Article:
Almost exactly one year ago, with the hope and inspiration of 2020 on the horizon, we asked Mainers to come together to end hunger in this decade.

Volunteer Joe Rines packs bags with food at the Biddeford Food Pantry last April 23. Working with Good Shepherd, the food bank is one of the hundreds of partners that are on track to distribute 31 million meals in 2021 – yet that is only 75 percent of the number of meals that are expected to be needed. Gregory Rec/Staff Photographer

At the time, there was good reason to have optimism. Although nearly 175,000 Mainers were facing hunger – 12 percent of our population – it was the lowest rate of hunger Maine had seen since the Great Recession. In partnership with food pantries, meal sites, schools and health care centers across the state, we had expanded our food distribution by 160 percent over the last decade – reaching upward of 25 million meals in 2019. Together with community partners, elected officials and dedicated supporters we were making meaningful progress in ending hunger and improving the lives of thousands of Mainers.

Looking over the horizon into 2020, we never could have imagined the devastating impacts of COVID-19. Hunger is now on the rise by as much as 25 percent. Now, 215,000 Mainers are facing hunger, including 60,000 children. Through intrepid work with our more than 500 statewide partners, we are on track to distribute 31 million meals this year – yet this is only 75 percent of the 40 million meals we project are needed.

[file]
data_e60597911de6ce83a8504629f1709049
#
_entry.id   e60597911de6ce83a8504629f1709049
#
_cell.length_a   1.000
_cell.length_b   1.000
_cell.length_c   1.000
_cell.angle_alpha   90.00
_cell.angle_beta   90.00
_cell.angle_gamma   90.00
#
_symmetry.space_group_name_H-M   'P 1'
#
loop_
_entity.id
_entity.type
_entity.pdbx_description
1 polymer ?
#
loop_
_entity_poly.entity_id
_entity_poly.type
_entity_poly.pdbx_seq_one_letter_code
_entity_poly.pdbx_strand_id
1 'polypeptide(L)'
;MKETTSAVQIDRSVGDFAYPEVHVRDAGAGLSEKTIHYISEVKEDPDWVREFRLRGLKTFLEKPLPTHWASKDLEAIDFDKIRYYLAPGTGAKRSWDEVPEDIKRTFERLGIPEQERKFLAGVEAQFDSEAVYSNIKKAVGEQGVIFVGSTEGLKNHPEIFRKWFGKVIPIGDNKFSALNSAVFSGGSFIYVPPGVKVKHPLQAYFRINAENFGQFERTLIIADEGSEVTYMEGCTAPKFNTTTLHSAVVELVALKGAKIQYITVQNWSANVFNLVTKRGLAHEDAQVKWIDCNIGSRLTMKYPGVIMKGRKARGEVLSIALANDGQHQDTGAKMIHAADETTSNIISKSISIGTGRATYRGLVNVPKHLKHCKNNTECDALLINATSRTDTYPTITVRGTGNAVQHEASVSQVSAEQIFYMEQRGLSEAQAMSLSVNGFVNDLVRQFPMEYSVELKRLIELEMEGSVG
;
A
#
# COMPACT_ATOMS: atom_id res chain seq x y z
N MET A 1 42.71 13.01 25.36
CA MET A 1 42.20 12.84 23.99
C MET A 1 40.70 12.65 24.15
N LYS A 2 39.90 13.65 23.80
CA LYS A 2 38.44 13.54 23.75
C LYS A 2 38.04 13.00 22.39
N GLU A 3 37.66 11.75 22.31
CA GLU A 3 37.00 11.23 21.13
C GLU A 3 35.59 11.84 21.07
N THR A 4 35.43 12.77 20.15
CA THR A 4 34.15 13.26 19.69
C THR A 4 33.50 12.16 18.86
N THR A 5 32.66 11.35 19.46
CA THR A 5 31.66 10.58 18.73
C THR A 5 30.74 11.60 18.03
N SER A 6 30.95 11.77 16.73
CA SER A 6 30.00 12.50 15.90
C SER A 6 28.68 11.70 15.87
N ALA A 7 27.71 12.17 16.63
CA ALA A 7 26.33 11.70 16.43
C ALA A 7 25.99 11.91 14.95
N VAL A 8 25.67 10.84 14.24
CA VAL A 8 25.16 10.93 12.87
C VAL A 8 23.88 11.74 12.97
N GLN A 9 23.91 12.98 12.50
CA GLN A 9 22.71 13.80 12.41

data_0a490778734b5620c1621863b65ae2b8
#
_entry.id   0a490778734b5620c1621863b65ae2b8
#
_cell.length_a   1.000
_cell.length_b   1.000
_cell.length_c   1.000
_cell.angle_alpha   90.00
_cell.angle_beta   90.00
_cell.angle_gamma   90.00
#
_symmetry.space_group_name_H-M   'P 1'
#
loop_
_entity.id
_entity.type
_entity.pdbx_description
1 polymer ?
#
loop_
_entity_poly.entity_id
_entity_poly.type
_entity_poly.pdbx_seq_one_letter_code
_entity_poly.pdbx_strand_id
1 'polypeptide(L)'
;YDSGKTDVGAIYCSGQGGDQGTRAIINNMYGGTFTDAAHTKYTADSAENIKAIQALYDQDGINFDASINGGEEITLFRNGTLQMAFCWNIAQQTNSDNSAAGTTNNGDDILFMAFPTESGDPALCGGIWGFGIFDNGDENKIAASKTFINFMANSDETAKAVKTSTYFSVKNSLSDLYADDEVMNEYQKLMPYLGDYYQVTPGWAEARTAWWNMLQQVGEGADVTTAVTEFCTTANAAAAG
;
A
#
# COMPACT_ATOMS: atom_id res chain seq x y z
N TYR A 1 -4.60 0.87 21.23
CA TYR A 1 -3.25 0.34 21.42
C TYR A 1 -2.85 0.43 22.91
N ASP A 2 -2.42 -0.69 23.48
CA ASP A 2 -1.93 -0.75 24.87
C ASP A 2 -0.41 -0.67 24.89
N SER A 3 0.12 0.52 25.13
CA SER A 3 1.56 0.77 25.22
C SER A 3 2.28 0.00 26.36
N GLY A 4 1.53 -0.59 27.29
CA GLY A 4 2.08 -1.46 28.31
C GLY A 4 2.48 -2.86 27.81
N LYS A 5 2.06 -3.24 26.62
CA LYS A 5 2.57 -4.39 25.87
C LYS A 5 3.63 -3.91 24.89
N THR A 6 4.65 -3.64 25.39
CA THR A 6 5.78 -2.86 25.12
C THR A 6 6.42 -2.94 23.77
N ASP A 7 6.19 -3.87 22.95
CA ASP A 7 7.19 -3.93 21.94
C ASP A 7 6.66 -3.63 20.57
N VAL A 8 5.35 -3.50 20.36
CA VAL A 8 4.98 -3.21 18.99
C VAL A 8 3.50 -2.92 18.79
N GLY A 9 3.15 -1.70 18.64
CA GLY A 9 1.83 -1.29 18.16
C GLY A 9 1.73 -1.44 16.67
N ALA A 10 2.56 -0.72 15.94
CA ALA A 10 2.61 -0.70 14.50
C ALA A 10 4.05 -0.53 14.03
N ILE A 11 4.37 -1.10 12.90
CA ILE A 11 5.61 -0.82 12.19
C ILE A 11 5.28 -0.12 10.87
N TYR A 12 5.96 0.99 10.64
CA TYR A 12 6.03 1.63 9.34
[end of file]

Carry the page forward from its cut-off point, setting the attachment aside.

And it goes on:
Facing unprecedented logistical challenges, a decrease in volunteers and an increase in demand for food, our partner food pantries, meal sites, schools and health care centers have risen to the occasion. From creating a welcoming experience for the thousands of neighbors visiting a food pantry for the first time and finding new ways to distribute more food safely, to comforting a neighbor who was brought to tears by the fresh fruits and vegetables she received – the staff and volunteers of community hunger relief partners are the true heroes.

But let’s not let their courage and resilience mask the undeniable vulnerabilities of Maine’s charitable food network that have been spotlighted throughout the pandemic. Our network of nonprofit partners was meant to be a short-term solution to ending hunger.  We were not designed to be, and nor should we be, the long-term solution.

Yes, we need to provide more food – and we will continue to do that – but food alone will not solve hunger. In partnership with our elected leaders and philanthropic partners, we must invest in strategies that provide not only short-term relief, but also long-term solutions to the number of Mainers experiencing hunger. And we must make sure that food access is empowering and dignified for everyone.

Ending hunger and its devastating effects in Maine is within our reach when we all come together and contribute to the solution.

While many things changed in 2020, one thing did not: Just like we did one year ago, we should ask ourselves what will be done in this decade to ensure the next generation of Maine children does not grow up hungry. Pandemic or not, the clock is still ticking and the health, well-being and prosperity of Mainers hang in the balance.


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